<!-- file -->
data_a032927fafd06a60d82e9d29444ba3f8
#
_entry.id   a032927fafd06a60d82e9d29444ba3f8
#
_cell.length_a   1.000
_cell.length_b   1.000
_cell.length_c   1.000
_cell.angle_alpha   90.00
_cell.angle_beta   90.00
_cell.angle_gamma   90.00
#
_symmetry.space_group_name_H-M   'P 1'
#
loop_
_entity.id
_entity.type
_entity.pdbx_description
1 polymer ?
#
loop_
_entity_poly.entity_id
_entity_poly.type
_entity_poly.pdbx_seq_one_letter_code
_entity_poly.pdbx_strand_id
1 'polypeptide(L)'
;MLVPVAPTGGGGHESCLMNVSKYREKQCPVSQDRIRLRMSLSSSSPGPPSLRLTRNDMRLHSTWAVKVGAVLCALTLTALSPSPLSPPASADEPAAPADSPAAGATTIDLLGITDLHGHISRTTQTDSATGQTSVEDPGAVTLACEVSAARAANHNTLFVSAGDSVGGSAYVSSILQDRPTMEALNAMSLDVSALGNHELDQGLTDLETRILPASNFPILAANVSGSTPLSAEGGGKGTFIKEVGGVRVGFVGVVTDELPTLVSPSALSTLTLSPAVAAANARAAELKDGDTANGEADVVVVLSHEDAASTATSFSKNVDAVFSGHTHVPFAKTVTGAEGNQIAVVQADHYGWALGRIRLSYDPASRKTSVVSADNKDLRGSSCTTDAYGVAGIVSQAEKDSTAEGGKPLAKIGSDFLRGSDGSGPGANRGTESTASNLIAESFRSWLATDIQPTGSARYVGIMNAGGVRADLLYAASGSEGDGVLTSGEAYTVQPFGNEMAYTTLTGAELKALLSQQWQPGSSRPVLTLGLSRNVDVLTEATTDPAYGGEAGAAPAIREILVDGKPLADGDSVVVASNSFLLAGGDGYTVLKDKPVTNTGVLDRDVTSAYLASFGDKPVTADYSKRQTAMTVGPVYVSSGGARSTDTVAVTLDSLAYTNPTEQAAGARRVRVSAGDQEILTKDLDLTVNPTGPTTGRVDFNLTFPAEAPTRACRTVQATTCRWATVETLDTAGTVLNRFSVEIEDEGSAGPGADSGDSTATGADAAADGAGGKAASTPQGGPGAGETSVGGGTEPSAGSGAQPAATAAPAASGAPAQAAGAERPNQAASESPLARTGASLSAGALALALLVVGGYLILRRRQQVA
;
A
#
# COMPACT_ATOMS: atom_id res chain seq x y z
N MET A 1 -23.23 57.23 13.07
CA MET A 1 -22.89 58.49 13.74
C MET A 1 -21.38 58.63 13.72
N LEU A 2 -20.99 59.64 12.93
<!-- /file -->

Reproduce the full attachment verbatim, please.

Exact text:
data_a032927fafd06a60d82e9d29444ba3f8
#
_entry.id   a032927fafd06a60d82e9d29444ba3f8
#
_cell.length_a   1.000
_cell.length_b   1.000
_cell.length_c   1.000
_cell.angle_alpha   90.00
_cell.angle_beta   90.00
_cell.angle_gamma   90.00
#
_symmetry.space_group_name_H-M   'P 1'
#
loop_
_entity.id
_entity.type
_entity.pdbx_description
1 polymer ?
#
loop_
_entity_poly.entity_id
_entity_poly.type
_entity_poly.pdbx_seq_one_letter_code
_entity_poly.pdbx_strand_id
1 'polypeptide(L)'
;MLVPVAPTGGGGHESCLMNVSKYREKQCPVSQDRIRLRMSLSSSSPGPPSLRLTRNDMRLHSTWAVKVGAVLCALTLTALSPSPLSPPASADEPAAPADSPAAGATTIDLLGITDLHGHISRTTQTDSATGQTSVEDPGAVTLACEVSAARAANHNTLFVSAGDSVGGSAYVSSILQDRPTMEALNAMSLDVSALGNHELDQGLTDLETRILPASNFPILAANVSGSTPLSAEGGGKGTFIKEVGGVRVGFVGVVTDELPTLVSPSALSTLTLSPAVAAANARAAELKDGDTANGEADVVVVLSHEDAASTATSFSKNVDAVFSGHTHVPFAKTVTGAEGNQIAVVQADHYGWALGRIRLSYDPASRKTSVVSADNKDLRGSSCTTDAYGVAGIVSQAEKDSTAEGGKPLAKIGSDFLRGSDGSGPGANRGTESTASNLIAESFRSWLATDIQPTGSARYVGIMNAGGVRADLLYAASGSEGDGVLTSGEAYTVQPFGNEMAYTTLTGAELKALLSQQWQPGSSRPVLTLGLSRNVDVLTEATTDPAYGGEAGAAPAIREILVDGKPLADGDSVVVASNSFLLAGGDGYTVLKDKPVTNTGVLDRDVTSAYLASFGDKPVTADYSKRQTAMTVGPVYVSSGGARSTDTVAVTLDSLAYTNPTEQAAGARRVRVSAGDQEILTKDLDLTVNPTGPTTGRVDFNLTFPAEAPTRACRTVQATTCRWATVETLDTAGTVLNRFSVEIEDEGSAGPGADSGDSTATGADAAADGAGGKAASTPQGGPGAGETSVGGGTEPSAGSGAQPAATAAPAASGAPAQAAGAERPNQAASESPLARTGASLSAGALALALLVVGGYLILRRRQQVA
;
A
#
# COMPACT_ATOMS: atom_id res chain seq x y z
N MET A 1 -23.23 57.23 13.07
CA MET A 1 -22.89 58.49 13.74
C MET A 1 -21.38 58.63 13.72
N LEU A 2 -20.99 59.64 12.93